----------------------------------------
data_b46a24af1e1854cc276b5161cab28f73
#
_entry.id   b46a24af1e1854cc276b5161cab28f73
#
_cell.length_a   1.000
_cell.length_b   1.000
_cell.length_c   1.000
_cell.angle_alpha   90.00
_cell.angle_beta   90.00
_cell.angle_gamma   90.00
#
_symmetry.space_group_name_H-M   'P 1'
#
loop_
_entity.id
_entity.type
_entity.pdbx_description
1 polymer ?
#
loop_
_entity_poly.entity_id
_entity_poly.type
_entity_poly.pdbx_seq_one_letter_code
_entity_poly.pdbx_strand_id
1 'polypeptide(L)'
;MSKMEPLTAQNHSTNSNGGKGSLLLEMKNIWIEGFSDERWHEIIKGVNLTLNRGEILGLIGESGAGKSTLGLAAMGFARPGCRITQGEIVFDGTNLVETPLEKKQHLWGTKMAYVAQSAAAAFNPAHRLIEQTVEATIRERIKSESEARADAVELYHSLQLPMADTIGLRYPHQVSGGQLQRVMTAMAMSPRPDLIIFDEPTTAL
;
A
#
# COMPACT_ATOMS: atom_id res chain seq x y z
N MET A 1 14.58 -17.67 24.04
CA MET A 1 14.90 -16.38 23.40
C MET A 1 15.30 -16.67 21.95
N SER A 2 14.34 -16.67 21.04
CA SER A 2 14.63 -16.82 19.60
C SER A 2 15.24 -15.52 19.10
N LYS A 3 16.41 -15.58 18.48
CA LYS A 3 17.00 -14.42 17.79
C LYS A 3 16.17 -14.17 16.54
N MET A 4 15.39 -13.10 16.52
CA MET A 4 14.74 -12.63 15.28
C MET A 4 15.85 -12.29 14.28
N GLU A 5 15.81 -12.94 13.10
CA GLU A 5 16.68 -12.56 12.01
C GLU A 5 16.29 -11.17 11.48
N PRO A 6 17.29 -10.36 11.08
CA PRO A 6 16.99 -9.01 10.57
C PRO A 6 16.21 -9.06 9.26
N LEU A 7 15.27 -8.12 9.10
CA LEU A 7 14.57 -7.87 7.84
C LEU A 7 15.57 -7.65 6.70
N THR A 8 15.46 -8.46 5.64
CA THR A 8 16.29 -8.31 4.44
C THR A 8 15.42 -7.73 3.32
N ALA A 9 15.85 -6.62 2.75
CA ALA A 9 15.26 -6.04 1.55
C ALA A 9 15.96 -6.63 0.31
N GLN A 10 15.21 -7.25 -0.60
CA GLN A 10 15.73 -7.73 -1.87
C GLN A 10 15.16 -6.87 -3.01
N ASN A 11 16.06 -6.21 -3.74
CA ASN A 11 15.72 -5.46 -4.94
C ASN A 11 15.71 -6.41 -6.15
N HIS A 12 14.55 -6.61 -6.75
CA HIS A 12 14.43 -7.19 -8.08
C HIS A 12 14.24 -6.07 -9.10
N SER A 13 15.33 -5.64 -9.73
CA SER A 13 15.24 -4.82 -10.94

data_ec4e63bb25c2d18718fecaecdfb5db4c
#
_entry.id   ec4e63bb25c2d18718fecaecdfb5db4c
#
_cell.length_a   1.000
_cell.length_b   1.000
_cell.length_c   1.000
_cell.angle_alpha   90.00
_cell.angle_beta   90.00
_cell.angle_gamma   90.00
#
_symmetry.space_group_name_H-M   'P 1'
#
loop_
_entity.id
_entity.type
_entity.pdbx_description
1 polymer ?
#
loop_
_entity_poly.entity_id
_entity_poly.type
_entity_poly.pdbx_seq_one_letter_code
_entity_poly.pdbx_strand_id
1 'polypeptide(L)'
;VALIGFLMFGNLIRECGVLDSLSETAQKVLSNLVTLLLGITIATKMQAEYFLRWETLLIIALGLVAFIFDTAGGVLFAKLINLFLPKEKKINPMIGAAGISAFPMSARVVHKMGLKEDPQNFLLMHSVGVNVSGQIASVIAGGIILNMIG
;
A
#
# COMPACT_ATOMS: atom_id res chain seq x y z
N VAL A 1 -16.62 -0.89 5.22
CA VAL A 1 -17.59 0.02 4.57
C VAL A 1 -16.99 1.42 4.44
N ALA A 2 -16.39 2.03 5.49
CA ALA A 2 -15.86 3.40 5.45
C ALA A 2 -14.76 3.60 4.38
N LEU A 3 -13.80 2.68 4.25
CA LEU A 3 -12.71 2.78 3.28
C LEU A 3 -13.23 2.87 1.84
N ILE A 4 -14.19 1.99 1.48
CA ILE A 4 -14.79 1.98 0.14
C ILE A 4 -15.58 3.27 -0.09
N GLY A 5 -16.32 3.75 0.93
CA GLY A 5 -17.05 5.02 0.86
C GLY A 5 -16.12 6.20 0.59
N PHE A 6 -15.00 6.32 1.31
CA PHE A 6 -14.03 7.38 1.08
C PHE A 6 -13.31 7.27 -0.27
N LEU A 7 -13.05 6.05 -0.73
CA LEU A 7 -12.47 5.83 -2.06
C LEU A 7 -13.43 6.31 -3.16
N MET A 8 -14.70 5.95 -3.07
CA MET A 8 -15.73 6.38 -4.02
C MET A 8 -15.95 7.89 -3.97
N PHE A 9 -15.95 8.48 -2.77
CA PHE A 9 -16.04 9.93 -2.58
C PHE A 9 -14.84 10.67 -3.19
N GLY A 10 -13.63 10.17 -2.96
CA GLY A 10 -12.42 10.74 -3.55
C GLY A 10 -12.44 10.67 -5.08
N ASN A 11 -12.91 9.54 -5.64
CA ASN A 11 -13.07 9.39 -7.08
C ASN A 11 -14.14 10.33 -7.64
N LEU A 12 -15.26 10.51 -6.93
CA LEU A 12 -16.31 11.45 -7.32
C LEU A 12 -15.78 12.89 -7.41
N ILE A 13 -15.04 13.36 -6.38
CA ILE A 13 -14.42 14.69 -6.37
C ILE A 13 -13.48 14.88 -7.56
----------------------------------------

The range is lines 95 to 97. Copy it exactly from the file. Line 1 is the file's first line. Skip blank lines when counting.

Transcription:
;
A
#